My sister recently ended a fifteen year relationship with her same sex partner. They had grown apart . . weren’t speaking the same language any longer . . their dreams had different futures and so the end became apparent before the words made it official.
It’s funny how that works, huh? How gay people endure many of the same struggles as heterosexuals. Of course, that doesn’t pertain to marriage in most every state because lawmakers hide behind preachy slogans like ‘family values’ when voicing their opposition to such unions.
Sister would have married her a long time ago. Something simple with fresh cut flowers, string music and a beach. Close friends and family from opposite ends of a very broad spectrum. My conservative father who thought Reagan to be a God on the one end and my liberal cousin who quotes Chomske on the other. It would’ve coalesced just fine. The odd pieces would have worked evenly thanks to the harmony of two people who ended up making things work for a longer period of time than just about anyone in my family.
I borrowed more knowledge about relationships from my sisters than I ever returned. We laughed and celebrated together. Cried and consoled together. Our only diffences came in the minutae of interior paints and television shows, which only made the conversations better anyhow.
My sisters were never estranged from the family structure. Never freaks to our sense of established method. They were our sisters and daughters and friends. And they never asked or cared to be more or less than just that. And their parting is not simply a pain felt by them, but by all of us who have known and loved them in the union they shared without official papers.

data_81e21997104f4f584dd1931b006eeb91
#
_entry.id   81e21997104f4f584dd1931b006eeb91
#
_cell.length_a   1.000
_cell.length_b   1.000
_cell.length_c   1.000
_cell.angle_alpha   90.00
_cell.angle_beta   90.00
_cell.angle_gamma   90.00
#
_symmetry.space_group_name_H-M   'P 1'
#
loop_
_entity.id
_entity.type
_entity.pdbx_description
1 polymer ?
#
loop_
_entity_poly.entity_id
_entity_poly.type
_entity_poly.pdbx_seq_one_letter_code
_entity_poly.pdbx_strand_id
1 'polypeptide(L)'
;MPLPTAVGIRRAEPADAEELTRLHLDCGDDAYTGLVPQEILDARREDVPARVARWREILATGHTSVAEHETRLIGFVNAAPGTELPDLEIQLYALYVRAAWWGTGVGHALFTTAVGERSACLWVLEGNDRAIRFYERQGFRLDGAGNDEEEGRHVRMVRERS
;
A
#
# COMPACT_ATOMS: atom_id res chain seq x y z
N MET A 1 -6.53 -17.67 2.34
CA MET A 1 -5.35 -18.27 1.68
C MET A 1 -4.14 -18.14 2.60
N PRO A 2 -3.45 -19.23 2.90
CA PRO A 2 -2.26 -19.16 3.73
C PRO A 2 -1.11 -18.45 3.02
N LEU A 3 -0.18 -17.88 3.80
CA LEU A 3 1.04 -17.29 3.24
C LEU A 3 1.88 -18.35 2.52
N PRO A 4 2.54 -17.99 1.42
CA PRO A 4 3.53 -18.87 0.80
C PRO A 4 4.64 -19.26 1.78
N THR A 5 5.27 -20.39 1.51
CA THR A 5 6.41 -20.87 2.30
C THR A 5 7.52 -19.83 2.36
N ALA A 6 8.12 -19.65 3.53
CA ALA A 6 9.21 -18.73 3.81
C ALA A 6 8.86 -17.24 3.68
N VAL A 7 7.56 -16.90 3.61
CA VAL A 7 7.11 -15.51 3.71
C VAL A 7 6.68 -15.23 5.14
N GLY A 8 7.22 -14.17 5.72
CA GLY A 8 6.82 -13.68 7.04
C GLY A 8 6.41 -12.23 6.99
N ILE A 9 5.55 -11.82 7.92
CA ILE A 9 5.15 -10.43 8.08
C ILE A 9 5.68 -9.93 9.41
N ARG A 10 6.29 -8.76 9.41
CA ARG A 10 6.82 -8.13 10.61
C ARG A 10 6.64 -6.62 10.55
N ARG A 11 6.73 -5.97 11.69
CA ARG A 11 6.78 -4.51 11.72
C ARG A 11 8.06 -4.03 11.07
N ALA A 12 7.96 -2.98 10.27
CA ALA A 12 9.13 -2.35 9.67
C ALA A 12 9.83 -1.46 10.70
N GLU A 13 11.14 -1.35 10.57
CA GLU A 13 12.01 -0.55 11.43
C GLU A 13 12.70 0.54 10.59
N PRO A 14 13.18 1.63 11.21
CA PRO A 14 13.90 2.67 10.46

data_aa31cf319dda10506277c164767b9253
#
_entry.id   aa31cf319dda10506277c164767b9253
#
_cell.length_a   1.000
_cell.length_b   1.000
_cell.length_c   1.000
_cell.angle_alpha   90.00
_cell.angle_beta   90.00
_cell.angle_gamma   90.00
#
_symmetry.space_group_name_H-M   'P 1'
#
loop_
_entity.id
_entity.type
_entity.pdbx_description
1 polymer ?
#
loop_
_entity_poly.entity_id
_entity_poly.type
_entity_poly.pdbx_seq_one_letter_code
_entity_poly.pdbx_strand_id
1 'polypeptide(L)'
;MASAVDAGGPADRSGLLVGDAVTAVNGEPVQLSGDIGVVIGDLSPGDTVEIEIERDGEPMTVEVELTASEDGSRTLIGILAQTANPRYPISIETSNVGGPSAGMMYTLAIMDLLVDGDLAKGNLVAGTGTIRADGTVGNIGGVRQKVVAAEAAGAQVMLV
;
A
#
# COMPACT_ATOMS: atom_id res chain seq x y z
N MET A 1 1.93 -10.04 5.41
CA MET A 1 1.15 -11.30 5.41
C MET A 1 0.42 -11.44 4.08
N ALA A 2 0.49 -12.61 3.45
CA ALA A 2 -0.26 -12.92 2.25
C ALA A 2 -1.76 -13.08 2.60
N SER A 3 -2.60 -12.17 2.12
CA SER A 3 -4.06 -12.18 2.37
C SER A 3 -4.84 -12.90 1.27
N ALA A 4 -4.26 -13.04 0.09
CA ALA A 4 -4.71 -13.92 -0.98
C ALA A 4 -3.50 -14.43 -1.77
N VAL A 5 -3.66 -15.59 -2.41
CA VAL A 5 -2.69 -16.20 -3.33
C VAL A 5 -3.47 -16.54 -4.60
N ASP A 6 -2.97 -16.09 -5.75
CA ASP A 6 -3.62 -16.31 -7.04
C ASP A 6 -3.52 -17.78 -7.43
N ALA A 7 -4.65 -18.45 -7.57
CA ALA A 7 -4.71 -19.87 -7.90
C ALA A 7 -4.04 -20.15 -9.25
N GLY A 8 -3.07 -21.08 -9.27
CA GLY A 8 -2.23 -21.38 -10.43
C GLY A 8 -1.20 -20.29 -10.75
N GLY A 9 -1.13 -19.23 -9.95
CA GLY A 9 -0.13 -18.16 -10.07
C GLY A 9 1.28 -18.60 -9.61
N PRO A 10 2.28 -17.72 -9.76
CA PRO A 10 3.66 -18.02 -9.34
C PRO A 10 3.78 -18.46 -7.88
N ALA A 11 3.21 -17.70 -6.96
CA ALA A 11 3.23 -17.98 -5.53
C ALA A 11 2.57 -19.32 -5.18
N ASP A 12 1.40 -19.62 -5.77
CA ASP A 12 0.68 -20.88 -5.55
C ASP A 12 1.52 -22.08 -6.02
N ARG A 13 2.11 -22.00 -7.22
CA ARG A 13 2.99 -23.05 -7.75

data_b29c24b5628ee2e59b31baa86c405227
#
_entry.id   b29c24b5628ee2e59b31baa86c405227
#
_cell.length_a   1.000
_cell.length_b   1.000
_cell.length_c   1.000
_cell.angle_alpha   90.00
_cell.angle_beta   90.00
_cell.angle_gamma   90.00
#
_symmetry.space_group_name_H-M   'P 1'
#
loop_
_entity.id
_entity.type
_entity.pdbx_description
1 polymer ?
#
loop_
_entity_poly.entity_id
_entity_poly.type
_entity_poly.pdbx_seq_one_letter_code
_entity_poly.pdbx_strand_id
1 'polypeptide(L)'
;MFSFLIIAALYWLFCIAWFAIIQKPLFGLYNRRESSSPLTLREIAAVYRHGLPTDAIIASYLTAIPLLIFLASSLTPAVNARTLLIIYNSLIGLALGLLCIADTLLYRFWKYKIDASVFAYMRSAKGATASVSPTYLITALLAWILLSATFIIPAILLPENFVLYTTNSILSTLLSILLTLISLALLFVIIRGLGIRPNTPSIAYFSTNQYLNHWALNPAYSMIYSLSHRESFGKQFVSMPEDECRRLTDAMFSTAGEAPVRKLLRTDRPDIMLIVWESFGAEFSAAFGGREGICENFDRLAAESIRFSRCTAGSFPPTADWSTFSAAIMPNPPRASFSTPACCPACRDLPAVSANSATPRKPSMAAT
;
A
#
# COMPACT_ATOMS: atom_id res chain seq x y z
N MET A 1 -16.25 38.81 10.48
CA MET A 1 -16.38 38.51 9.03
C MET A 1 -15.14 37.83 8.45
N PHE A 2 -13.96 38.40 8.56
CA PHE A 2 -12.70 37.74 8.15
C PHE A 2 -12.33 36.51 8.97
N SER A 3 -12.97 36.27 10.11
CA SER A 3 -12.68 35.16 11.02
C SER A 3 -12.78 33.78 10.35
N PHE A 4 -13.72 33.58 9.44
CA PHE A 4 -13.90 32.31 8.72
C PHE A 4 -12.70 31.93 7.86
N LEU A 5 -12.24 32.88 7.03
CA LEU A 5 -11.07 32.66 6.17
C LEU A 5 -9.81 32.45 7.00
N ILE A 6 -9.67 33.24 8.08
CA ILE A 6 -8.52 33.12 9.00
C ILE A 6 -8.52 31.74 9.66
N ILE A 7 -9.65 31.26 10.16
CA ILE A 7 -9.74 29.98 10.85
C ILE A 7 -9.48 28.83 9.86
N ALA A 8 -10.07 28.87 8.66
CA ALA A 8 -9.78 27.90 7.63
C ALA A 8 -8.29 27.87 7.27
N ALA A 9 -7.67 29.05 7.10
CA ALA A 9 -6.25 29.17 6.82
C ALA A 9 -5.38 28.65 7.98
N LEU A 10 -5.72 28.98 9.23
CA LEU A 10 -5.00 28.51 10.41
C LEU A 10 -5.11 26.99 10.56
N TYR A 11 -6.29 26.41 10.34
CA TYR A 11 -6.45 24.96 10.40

But for the outside looking in, none of us would have taken the time to consider the rules they were always up against.
They had to write up papers to make my sister’s partner a legal guardian to their daughter, because as the law stands, she had no more right to her child than a complete stranger in the event of my sister’s death. And should there be an emergency involving my sister and their daughter, her partner MUST bring these papers with her in order to prove the relationship. There was also the matter of my sister having to buy separate health insurance. It was too bad for them that the sweetheart deal her partner’s company offered didn’t include same sex couples.
Saddest story of all was the time my sister bemoaned the idea of sleepovers because there were going to be parents who didn’t care for the set up and how was she going to explain this kind of ignorance to her little girl.
As for that baby girl who loves music and dancing and her two mothers, understandably she is not taking to the news of this separation very well. But she has two amazing parents who will do whatever it takes to make this difficult transition work for her.
The sisters struggle with what comes next, of course. They experience shallow moments of relief followed by the crush of sadness followed by too many questions without answers. It happens to gay people the same way it happens to everybody else.
Simple minded laws can’t change the fact this feels a hell of a lot like a divorce.